Terrorism is a communication strategy[29]. Terrorist organisations and individuals publish large amounts of texts, videos, audio files and other materials to rally people to their cause. In the digital age, they exploit the Internet as a prominent vehicle for the distribution of their materials[30]. When studying terrorism, researchers are advised to access these primary sources whenever possible instead of blindly relying on secondary sources, as these may contain only excerpts of an original publication (as is it often the case with terrorist videos broadcasted by the mainstream media), or may contain errors or misinterpretations (e.g., in the past, mainstream media outlets have repeatedly ascribed threat messages by terrorist sympathizers to “genuine” terrorist organisations). Several expert publications regularly provide links to primary sources and well-founded analyses of primary source materials. A frequently updated publication is Aaron Y. Zelin's blog Jihadology. Beyond free analyses, the site offers a fee-based translation service for Jihadist materials in multiple languages (including Arabic, Urdu, Pashto, Uzbek, and Russian). The Jihadi Websites Monitoring Group (JWMG) of the International Institute for Counter-Terrorism (ICT) provides several free Jihadi websites monitoring services: Alerts, Insights, and Periodical Reviews. Commercial research support companies such as the SITE Intelligence Group, IntelCenter, IHS Jane's, the Middle East Research Institute (MEMRI), or the Middle East Observatory (MEO) offer subscription-based access to large collections of primary sources (including translations) targeted at the needs of specific customer groups. As primary sources often cross-link to other primary sources, snowballing is a fruitful method to retrieve additional terrorist propaganda outlets. Terrorist organisations usually exploit filehosters such as Uploadstation, Zippyshare, Archive.org, Bayfiles, or Rapidshare to upload their materials. Subsequently, they distribute the download links to a few core forums and websites where they are picked up by sympathizers who further spread them to a variety of lesser-known outlets. Googling download links (e.g., http://www.uploadstation.com/file/E5DSt8U) may therefore be a satisfactory technique to retrieve further terrorist propaganda outlets – the search mechanism resembles a citation search. Thousands of terrorist videos and audio messages can be found on social media websites such as YouTube, LiveLeak, or Facebook. However, the bulk of these materials are either sympathizers' own “fan” creations or re-distributed materials that have initially been published elsewhere. Those materials must be treated with caution because they may be edited or even faked.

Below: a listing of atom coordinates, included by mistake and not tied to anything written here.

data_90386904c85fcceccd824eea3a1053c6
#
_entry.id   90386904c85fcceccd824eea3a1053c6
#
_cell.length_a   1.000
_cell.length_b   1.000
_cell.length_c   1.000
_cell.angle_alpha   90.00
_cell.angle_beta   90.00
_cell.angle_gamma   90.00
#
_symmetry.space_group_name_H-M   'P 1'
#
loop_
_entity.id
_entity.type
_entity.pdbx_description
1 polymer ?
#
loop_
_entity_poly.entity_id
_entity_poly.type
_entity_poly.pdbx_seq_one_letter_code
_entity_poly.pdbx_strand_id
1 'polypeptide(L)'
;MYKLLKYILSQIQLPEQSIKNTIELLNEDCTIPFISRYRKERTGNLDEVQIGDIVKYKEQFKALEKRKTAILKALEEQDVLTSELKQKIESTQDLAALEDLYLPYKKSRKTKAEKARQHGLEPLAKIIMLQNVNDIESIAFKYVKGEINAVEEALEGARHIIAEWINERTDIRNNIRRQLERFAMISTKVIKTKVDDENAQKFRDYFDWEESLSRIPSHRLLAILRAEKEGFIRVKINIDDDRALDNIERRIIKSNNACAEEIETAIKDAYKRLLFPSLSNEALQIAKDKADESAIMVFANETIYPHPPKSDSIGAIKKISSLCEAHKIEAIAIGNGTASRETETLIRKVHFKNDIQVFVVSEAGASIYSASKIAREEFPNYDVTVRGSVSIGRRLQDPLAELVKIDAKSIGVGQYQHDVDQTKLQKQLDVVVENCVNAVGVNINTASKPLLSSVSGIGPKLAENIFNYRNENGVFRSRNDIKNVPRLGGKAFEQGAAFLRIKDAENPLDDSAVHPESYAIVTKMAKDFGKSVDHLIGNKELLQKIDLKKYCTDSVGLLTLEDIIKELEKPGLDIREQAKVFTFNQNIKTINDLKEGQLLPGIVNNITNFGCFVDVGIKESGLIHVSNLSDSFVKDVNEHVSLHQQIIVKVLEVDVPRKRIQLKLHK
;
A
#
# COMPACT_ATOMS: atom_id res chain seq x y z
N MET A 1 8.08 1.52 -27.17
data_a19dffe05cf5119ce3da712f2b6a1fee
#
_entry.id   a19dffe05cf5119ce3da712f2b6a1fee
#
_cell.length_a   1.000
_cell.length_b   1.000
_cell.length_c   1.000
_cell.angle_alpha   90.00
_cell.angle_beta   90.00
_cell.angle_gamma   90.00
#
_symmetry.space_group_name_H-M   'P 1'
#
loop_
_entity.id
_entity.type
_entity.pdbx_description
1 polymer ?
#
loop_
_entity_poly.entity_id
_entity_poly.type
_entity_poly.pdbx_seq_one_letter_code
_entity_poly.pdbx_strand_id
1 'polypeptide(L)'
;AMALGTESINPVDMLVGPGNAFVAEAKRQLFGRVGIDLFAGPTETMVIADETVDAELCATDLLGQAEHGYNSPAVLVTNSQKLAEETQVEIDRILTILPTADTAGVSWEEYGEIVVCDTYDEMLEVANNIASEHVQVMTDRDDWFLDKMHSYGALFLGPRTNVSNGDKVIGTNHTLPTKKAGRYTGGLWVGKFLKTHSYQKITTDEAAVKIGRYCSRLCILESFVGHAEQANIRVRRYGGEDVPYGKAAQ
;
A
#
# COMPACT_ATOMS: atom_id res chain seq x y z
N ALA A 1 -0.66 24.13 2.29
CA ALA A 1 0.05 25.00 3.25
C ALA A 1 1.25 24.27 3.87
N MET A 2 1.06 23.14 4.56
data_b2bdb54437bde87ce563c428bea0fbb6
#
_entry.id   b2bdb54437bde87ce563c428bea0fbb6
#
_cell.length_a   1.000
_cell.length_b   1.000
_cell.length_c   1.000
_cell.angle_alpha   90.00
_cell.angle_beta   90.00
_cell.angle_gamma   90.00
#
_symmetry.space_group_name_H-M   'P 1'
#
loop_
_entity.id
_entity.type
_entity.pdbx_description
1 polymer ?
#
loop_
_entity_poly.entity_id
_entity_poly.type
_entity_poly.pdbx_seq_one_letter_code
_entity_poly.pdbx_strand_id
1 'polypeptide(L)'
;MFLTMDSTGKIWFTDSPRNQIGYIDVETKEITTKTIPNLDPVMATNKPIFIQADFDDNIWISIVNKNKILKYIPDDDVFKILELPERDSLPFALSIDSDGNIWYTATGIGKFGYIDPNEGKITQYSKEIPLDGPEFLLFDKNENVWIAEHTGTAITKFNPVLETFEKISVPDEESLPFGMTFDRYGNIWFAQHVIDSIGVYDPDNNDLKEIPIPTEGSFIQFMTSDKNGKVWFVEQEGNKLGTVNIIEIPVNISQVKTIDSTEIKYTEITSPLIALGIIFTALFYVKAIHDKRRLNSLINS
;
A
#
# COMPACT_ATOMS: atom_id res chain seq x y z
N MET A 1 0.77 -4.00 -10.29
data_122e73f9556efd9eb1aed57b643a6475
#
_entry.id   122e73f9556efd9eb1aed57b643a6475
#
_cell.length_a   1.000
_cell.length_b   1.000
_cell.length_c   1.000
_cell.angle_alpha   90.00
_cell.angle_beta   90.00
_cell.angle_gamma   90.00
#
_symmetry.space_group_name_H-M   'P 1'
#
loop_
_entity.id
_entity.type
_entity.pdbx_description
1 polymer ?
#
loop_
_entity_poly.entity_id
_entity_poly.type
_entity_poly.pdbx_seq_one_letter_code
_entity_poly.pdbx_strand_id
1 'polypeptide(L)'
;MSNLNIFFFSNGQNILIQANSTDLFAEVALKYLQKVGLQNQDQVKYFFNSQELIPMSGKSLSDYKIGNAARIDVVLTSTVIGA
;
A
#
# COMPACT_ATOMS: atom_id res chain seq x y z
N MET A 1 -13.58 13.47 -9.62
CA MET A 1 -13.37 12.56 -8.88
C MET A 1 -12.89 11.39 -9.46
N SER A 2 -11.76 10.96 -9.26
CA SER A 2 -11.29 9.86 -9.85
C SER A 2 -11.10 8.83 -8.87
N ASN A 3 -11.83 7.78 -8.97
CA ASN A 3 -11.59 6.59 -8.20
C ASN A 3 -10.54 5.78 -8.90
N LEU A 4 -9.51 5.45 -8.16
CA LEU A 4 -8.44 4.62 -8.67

Institutional and Disciplinary Repositories